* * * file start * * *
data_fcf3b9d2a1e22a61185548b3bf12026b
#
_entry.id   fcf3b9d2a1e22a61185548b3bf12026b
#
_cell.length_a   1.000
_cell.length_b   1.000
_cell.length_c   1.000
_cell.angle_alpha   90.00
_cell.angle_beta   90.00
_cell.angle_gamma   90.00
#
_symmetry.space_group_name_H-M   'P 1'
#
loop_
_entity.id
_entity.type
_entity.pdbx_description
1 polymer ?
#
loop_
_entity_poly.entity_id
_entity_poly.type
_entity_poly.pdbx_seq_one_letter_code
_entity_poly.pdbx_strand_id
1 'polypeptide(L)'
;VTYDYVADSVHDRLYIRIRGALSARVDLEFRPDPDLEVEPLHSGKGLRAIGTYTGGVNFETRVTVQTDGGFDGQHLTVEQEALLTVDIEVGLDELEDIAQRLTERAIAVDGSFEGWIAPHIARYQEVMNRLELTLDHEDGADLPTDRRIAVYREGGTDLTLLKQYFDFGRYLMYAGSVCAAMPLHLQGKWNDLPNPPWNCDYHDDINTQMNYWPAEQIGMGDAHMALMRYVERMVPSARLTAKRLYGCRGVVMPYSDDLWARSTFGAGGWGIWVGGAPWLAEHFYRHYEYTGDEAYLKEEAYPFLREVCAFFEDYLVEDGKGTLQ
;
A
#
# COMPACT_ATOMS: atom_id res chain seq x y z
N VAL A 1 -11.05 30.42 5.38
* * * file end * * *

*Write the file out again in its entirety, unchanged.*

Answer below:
data_fcf3b9d2a1e22a61185548b3bf12026b
#
_entry.id   fcf3b9d2a1e22a61185548b3bf12026b
#
_cell.length_a   1.000
_cell.length_b   1.000
_cell.length_c   1.000
_cell.angle_alpha   90.00
_cell.angle_beta   90.00
_cell.angle_gamma   90.00
#
_symmetry.space_group_name_H-M   'P 1'
#
loop_
_entity.id
_entity.type
_entity.pdbx_description
1 polymer ?
#
loop_
_entity_poly.entity_id
_entity_poly.type
_entity_poly.pdbx_seq_one_letter_code
_entity_poly.pdbx_strand_id
1 'polypeptide(L)'
;VTYDYVADSVHDRLYIRIRGALSARVDLEFRPDPDLEVEPLHSGKGLRAIGTYTGGVNFETRVTVQTDGGFDGQHLTVEQEALLTVDIEVGLDELEDIAQRLTERAIAVDGSFEGWIAPHIARYQEVMNRLELTLDHEDGADLPTDRRIAVYREGGTDLTLLKQYFDFGRYLMYAGSVCAAMPLHLQGKWNDLPNPPWNCDYHDDINTQMNYWPAEQIGMGDAHMALMRYVERMVPSARLTAKRLYGCRGVVMPYSDDLWARSTFGAGGWGIWVGGAPWLAEHFYRHYEYTGDEAYLKEEAYPFLREVCAFFEDYLVEDGKGTLQ
;
A
#
# COMPACT_ATOMS: atom_id res chain seq x y z
N VAL A 1 -11.05 30.42 5.38